Compressibility and caking

Compressibility is a measure in which the relative volume change of a sample is assessed when it undergoes a pressure change.

The combination of humidity, the right temperature as well as external compression i.e. adding a higher pressure to the material stimulates caking of food powders. Compressibility primarily happens during the storage process. The stacking of materials creates lumped or cemented materials at the bottom of the stack. Also, the factor time plays a role because caking only happens after a certain period, think of storage in a hopper or in a big bag.

DSS methods for researching stickiness

The ability to predict powder stickiness is key in preventing adhesion and adhesive forces between particles. This is not an easy feat since every product will act differently in relation to the variation in relative humidity and temperature of the environment to which the powder is exposed. The intimate relation between temperature and humidity as described makes predicting of stickiness even more difficult. Accordingly, dedicated equipment and expertise is required to study this powder stickiness behavior.

We have two main instrumental methodologies available:

  • Water vapor adsorption isotherms at different temperatures and relative humidity of 0-95%. Use of the Guggenheim, Anderson, de Boer (GAB) model can help to determine the stickiness point from the isotherm at each temperature measured, although this is not always straightforward to determine.
  • Powder rheometry under real-time conditions of temperature and relative humidity. Here we directly measure the stickiness point by changes in adhesive forces between particles and thus friction of the powder bed during fluidization upon changes in the powder properties. For this purpose we have greatly amended the powder rheometer to make it capable of stickiness measurement that has not been reported before. Since this stickiness measurement directly detects changes in powder flow it is highly preferred over the vapor adsorption method listed above.

The collaboration with Anton Paar in Graz, Austria to identify potential applications of the newly developed Powder Rheometer, this has led to a joined publication in which Delft University of Technology, Anton Paar, and Delft Solids Solutions worked together on stickiness assessment and a comparison has been made with the more conventional water vapor sorption measurements. (Click here to read the joined publication)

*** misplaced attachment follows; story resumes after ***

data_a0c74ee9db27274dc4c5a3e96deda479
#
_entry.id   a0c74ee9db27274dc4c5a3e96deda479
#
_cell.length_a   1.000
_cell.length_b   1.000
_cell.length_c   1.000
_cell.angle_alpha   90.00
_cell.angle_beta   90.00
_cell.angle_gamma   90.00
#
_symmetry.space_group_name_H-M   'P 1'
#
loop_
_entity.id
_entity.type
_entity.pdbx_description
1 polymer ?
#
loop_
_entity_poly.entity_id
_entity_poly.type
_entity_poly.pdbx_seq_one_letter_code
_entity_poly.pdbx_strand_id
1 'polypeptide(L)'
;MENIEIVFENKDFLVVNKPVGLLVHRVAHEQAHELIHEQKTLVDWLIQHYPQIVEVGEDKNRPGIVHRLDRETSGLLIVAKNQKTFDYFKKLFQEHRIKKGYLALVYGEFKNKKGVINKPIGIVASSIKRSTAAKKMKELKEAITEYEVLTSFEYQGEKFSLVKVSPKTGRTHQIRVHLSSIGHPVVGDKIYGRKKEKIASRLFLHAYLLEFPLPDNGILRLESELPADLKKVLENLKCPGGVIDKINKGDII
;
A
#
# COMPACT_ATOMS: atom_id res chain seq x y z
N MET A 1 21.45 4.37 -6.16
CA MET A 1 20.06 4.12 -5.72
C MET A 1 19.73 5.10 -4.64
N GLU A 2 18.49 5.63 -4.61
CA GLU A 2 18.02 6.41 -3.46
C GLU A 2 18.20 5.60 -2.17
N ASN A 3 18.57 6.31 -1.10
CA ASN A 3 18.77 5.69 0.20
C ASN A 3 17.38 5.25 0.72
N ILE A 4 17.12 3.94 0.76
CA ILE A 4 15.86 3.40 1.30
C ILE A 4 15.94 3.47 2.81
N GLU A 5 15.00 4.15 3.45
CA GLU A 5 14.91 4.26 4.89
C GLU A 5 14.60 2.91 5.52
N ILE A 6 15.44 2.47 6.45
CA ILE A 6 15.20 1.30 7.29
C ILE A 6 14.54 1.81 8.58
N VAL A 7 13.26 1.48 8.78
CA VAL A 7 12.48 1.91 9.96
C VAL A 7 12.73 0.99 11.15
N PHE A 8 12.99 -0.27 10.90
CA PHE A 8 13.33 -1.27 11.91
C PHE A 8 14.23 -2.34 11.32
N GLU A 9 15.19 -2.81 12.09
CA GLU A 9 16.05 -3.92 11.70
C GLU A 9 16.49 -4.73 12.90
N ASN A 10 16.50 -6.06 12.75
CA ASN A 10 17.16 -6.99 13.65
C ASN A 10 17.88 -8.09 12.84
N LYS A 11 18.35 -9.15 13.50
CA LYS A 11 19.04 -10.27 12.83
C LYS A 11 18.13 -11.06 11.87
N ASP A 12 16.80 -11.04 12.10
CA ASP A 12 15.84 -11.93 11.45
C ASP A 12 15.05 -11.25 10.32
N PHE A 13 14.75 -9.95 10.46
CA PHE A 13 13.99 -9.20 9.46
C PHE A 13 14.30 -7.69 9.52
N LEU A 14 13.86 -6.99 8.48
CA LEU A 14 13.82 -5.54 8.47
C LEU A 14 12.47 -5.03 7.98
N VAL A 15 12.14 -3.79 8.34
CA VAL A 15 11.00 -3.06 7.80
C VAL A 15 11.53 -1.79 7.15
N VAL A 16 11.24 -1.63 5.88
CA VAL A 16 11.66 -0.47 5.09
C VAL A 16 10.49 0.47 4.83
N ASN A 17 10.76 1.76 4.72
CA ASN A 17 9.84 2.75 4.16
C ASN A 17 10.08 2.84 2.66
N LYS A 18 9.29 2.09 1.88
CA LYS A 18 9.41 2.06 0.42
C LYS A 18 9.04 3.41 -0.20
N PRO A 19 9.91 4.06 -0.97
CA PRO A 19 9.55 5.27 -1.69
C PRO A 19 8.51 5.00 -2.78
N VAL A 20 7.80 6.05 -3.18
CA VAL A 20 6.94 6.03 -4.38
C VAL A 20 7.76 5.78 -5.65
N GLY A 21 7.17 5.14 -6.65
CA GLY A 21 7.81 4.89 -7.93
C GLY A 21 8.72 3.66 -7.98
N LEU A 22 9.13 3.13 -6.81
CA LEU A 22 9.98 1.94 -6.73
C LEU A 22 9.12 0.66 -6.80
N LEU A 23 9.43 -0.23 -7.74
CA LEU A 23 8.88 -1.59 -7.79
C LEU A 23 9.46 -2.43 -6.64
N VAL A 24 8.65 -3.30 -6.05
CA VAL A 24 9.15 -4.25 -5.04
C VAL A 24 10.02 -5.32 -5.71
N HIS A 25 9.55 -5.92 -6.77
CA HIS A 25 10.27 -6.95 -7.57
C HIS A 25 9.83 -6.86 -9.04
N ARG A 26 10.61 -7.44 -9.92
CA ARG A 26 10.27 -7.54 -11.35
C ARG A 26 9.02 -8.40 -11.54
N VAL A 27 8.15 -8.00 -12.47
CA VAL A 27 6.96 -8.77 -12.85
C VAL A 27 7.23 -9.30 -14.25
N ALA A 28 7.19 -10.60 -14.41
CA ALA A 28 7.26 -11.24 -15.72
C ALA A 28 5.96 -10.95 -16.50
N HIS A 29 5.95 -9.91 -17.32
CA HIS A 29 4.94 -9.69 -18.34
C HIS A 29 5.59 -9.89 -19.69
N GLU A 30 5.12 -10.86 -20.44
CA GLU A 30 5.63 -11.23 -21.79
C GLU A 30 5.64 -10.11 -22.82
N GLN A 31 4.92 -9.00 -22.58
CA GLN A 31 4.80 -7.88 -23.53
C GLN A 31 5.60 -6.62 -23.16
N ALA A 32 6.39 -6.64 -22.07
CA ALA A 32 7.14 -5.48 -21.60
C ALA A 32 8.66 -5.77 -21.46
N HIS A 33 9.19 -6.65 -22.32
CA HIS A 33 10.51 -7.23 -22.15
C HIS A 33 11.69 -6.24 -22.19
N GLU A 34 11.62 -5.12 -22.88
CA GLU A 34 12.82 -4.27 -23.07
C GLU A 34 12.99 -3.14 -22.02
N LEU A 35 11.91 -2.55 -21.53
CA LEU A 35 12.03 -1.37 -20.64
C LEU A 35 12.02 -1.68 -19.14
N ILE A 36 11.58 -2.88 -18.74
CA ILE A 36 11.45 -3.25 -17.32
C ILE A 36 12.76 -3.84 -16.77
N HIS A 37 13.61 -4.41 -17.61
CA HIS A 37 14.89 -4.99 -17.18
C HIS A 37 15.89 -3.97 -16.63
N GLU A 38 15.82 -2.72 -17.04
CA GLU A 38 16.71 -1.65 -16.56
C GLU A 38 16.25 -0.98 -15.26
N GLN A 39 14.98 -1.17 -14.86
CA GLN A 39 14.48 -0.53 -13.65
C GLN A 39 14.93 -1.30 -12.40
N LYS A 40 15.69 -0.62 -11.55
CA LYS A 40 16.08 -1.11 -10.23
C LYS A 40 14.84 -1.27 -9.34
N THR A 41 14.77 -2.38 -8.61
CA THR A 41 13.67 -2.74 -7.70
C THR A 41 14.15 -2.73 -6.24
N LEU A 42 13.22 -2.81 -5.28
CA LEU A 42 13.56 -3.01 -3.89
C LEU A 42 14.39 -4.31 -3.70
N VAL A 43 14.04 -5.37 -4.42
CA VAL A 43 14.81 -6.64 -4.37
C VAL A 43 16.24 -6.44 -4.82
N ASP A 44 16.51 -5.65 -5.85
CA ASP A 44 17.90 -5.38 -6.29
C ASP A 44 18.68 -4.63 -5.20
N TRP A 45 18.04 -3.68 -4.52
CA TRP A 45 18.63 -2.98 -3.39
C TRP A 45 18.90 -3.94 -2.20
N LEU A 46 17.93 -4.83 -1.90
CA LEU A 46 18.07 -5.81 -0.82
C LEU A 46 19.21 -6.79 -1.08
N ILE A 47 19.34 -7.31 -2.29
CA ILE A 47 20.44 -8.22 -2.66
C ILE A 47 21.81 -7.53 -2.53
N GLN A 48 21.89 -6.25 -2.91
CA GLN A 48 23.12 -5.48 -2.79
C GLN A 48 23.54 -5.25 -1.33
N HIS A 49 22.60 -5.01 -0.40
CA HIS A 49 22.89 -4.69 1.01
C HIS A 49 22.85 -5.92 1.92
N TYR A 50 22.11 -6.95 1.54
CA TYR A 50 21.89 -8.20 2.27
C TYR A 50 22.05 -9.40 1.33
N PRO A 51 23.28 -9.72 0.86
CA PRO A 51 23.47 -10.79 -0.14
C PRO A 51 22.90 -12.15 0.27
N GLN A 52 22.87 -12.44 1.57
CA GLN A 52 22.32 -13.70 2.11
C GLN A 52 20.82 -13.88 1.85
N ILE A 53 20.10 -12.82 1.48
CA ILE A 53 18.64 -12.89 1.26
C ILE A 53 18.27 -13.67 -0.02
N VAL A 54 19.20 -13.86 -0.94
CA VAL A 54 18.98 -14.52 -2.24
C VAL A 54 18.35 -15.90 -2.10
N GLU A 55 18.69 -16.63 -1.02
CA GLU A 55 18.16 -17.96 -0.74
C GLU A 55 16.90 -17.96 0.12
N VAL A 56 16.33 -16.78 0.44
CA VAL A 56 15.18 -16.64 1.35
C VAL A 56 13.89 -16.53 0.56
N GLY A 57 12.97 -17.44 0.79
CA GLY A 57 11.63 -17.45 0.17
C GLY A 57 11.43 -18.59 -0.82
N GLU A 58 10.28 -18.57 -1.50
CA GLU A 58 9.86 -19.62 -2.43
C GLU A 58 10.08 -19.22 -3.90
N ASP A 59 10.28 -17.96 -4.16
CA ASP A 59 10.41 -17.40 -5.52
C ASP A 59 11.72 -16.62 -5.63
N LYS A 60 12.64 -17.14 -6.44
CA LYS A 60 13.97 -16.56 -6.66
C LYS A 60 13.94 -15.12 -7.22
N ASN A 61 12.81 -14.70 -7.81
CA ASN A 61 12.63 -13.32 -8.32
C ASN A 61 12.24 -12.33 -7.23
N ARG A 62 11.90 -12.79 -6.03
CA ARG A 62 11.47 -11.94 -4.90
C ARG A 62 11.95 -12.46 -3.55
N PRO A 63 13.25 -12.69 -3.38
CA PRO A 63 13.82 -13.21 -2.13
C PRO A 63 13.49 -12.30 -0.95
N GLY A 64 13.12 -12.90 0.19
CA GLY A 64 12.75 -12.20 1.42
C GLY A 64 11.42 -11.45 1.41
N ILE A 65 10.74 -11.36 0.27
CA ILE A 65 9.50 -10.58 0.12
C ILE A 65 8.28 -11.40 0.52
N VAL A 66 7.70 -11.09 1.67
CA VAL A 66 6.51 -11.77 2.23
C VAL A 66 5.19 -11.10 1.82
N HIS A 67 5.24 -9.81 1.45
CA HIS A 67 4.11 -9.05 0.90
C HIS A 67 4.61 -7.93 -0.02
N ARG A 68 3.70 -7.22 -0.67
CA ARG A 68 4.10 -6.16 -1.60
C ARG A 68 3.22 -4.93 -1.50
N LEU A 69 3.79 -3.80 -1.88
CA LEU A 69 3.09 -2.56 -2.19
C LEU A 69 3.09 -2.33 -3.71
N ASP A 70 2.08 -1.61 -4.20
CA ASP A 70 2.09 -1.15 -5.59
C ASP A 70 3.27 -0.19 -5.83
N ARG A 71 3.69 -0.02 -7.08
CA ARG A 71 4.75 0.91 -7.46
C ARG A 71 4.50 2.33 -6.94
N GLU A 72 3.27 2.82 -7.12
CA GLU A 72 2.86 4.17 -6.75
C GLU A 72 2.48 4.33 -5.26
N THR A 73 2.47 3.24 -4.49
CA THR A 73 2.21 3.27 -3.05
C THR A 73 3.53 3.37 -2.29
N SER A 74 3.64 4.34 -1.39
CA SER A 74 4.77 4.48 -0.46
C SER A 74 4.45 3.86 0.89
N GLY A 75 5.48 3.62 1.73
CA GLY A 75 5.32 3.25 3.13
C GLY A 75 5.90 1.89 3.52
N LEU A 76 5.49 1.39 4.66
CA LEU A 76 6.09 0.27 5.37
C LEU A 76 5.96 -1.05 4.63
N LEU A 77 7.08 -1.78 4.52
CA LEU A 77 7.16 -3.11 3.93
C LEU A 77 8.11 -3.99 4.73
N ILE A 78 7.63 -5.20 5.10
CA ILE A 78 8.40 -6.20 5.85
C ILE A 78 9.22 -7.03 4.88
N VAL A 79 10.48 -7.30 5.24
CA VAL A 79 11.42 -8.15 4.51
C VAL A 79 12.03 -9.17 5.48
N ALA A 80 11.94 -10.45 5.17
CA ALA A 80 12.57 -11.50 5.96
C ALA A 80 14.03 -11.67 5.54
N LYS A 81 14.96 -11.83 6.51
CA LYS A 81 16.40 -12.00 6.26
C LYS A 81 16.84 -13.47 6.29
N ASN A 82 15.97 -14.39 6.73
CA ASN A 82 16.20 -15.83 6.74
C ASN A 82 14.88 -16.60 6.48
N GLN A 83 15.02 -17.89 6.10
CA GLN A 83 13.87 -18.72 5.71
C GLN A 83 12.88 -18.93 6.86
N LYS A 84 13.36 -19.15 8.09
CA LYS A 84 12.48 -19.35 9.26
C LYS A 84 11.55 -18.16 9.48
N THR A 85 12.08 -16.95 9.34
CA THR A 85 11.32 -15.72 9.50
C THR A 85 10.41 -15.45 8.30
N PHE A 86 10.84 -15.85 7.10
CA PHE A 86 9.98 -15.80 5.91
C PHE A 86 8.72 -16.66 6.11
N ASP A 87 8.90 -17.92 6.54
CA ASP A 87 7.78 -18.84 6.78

Currently, we are working on new applications of powder systems characterization by means of the Powder Rheometer; more news will follow soon.

Case situation

Delft Solids Solutions BV has used this Real-time in-situ Rheological Assessment to test cinnamon powder from a producer in Indonesia. The company was setting up a new storage facility for their cinnamon powder and they wanted to have an appropriate silo design to ensure mass flow for their product. Initially, by means of the modified powder rheometer set-up, the conditions were investigated under which their product did or did not become sticky. This is extremely relevant, especially since the weather conditions in Indonesia, in particular temperature and relative humidity are dramatically different compared to the conditions of Western Europe. Upon identifying the non-sticky regime, subsequent ring shear test measurements were executed under controlled conditions of temperature and relative humidity in a climate chamber. In this way we arrived at a suitable silo design in terms of hopper half angle and discharge opening also taking into account wall friction and consolidated bulk density.

Share this article

This article is published by

Delft Solids Solutions is a privately-held contract research organization working on research and characterization of solid materials. Topics include, but are not limited to, primary physical properties as porosity, pore volume, pore size, surface area,...

Related Articles